# Exercise 13.1 class 8 solution

### Exercise 13.1 class 8 solution- a linear graph

A linear graph is a graphical representation of a linear relationship between two variables. In a linear relationship, the relationship between the variables can be expressed by a straight line on a graph. Here are some key characteristics and properties of linear graphs:

1. Linearity: A linear graph represents a linear relationship, meaning that as one variable changes, the other changes at a constant rate. In mathematical terms, this relationship can be expressed as y = mx + b, where “y” is the dependent variable, “x” is the independent variable, “m” is the slope (a constant that determines the rate of change), and “b” is the y-intercept (the value of “y” when “x” is zero).
2. Straight Line: The graph of a linear relationship is a straight line on a Cartesian coordinate system. This line passes through the origin (0, 0) if the y-intercept “b” is zero.

### Exercise 13.1 class 8 solution -exercise preview

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### Exercise 13.1 class 8 solution – solution pdf

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13.1

Exercise 4.1 class 8 solution

Exercise 3.2 class 8 solution

Exercise 2.3 class 8 solution

Exercise 1.1 class 8 solution

### Exercise 13.1 class 8 solution-steps in plotting a graph

Plotting a graph in mathematics involves a series of steps to visually represent data or functions. Here are the general steps to follow:

1. Gather Data or Define a Function:
• If you have data points to plot, collect the data and organize it into pairs or sets of values.
• If you are graphing a function, make sure you understand the equation or relationship that you want to graph.
2. Choose the Appropriate Coordinate System:
• Decide whether you need a two-dimensional (2D) or three-dimensional (3D) graph based on the nature of your data or function.
• For 2D graphs, you’ll typically use a Cartesian coordinate system with two perpendicular axes (x and y).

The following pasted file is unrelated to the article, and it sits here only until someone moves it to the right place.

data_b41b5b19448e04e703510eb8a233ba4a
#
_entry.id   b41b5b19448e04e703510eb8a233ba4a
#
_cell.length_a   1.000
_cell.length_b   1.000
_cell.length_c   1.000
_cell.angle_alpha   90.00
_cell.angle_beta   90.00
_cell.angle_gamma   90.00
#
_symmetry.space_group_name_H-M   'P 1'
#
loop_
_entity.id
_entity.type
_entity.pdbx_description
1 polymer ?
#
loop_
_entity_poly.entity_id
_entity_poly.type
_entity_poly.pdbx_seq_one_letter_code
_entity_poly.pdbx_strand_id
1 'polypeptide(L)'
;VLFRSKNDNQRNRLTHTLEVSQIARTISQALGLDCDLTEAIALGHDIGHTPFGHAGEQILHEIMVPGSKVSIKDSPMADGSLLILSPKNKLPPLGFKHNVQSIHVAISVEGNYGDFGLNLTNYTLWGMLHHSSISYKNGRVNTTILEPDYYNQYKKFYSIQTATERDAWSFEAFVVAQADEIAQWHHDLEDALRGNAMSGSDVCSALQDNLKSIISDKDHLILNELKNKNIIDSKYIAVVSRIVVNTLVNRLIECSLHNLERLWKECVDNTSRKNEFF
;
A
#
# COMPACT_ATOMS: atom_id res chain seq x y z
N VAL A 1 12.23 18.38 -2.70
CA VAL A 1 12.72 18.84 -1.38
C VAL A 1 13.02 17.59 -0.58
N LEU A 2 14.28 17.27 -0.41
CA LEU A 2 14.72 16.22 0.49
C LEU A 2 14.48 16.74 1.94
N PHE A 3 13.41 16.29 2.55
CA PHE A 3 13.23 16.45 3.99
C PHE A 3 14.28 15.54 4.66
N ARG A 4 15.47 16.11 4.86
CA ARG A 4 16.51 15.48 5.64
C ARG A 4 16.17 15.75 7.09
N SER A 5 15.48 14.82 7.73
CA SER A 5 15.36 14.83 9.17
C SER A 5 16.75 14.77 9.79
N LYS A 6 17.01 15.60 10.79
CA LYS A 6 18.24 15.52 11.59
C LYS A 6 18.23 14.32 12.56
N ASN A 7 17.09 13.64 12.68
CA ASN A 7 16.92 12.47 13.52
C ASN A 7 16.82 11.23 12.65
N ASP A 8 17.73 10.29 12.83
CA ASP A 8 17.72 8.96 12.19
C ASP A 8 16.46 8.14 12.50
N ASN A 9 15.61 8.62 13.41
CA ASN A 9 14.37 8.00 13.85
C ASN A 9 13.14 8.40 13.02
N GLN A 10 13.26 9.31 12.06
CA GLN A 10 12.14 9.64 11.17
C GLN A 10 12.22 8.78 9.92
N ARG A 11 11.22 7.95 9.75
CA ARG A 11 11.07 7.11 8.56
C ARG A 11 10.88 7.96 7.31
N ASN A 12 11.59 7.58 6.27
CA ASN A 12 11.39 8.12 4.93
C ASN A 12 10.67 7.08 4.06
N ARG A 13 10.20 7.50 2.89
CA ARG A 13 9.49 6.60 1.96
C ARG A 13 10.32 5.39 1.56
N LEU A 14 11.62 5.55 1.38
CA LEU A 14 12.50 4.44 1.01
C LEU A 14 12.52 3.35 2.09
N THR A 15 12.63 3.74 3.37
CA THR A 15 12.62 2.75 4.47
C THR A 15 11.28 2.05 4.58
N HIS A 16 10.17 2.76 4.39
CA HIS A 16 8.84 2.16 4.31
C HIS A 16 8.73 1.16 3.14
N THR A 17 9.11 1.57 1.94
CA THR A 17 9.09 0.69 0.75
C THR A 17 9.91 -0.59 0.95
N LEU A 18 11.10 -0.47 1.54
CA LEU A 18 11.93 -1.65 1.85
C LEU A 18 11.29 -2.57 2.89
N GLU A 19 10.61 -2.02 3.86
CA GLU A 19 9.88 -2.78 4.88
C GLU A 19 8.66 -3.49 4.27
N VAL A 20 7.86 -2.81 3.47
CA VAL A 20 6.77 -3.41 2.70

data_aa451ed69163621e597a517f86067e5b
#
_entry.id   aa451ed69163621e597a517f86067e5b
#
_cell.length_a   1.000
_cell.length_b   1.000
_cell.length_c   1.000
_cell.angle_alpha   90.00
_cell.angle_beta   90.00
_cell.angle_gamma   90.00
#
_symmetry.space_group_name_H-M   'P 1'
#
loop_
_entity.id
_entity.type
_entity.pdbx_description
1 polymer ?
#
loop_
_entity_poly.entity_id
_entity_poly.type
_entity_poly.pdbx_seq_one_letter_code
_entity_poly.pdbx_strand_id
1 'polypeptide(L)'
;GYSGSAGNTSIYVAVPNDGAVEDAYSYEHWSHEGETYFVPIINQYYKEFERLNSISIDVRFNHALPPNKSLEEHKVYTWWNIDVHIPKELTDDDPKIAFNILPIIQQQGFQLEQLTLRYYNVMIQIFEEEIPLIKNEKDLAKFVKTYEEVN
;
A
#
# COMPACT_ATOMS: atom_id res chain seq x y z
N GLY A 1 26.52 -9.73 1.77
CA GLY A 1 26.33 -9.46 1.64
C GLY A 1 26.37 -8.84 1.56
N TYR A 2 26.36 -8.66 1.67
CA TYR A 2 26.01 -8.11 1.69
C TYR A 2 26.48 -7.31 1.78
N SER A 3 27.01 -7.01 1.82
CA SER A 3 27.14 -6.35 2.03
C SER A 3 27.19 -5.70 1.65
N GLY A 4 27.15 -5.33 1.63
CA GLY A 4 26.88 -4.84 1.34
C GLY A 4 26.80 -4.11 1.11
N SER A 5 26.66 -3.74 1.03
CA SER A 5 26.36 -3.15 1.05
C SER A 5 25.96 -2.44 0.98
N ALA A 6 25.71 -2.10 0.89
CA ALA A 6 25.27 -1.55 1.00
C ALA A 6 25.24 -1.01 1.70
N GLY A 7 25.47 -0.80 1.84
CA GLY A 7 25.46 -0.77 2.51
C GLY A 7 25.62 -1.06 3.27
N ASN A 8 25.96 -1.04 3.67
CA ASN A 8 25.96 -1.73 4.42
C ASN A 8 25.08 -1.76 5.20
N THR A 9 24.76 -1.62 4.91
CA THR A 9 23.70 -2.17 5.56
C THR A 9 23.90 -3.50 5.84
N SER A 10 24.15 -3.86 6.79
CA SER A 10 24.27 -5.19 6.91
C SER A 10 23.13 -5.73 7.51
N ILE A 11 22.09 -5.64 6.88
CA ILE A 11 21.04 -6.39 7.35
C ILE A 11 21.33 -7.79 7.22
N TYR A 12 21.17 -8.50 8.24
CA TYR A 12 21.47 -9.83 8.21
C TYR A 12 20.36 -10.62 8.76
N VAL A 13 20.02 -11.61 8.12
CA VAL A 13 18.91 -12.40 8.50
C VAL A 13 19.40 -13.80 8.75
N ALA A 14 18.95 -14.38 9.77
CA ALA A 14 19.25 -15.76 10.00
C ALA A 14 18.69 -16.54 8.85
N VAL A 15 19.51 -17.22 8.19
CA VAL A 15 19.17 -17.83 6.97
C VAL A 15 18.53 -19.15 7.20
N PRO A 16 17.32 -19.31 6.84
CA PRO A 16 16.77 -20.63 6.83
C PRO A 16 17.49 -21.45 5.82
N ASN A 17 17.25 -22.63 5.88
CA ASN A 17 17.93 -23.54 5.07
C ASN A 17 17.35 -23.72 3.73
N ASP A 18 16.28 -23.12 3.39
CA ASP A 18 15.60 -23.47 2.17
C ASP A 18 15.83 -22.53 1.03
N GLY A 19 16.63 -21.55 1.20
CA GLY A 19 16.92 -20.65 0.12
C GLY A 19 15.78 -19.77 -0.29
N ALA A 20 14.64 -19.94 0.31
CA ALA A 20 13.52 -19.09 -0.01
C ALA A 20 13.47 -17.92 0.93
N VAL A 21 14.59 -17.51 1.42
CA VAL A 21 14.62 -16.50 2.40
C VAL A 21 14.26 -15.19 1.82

• For 3D graphs, you’ll use a 3D Cartesian coordinate system with three perpendicular axes (x, y, and z).
3. Label the Axes:
• Label the x-axis and y-axis (or x, y, and z axes in 3D) with appropriate scales and units. Make sure the labels are clear and descriptive.
4. Determine the Scale:
• Decide the scale at which you’ll represent values on the axes. This scale will depend on the range of your data or function and the size of your graph.
5. Plot Data Points or Evaluate the Function:
• For data points, use the coordinates provided to plot the points on the graph.
• For functions, evaluate the function for different values of the independent variable (x) and plot corresponding points.
6. Connect Data Points (Optional):
• If you have data points, consider connecting them with straight lines or curves to show trends or relationships.
• If you’re graphing a function, you can plot a smooth curve based on the values you calculated.
7. Label Points and Curves (Optional):
• Label data points or curves if necessary, especially if you want to indicate specific values or distinguish between multiple lines on the same graph.
• Title the graph to provide context and describe what it represents.
• Label the axes with their names and units.

### Exercise 13.1 class 8 solution- location of point

The location of points in a coordinate system is a fundamental concept in mathematics and geometry. Points are used to represent specific positions in space, and their locations are typically described using a coordinate system. There are two common types of coordinate systems: the Cartesian coordinate system and the polar coordinate system.

1. Cartesian Coordinate System:
• In a Cartesian coordinate system, points are located using two perpendicular axes, typically labeled as the x-axis and the y-axis. These axes intersect at a point called the origin (usually labeled as O).
• Each point in this system is represented by an ordered pair (x, y), where “x” is the distance along the x-axis, and “y” is the distance along the y-axis.
• The x-coordinate (abscissa) indicates how far to the right (positive) or left (negative) a point is from the origin.
• The y-coordinate (ordinate) indicates how far up (positive)
• or down (negative) a point is from the origin.
• Example: The point (3, 4) represents a location 3 units to the right and 4 units up from the origin.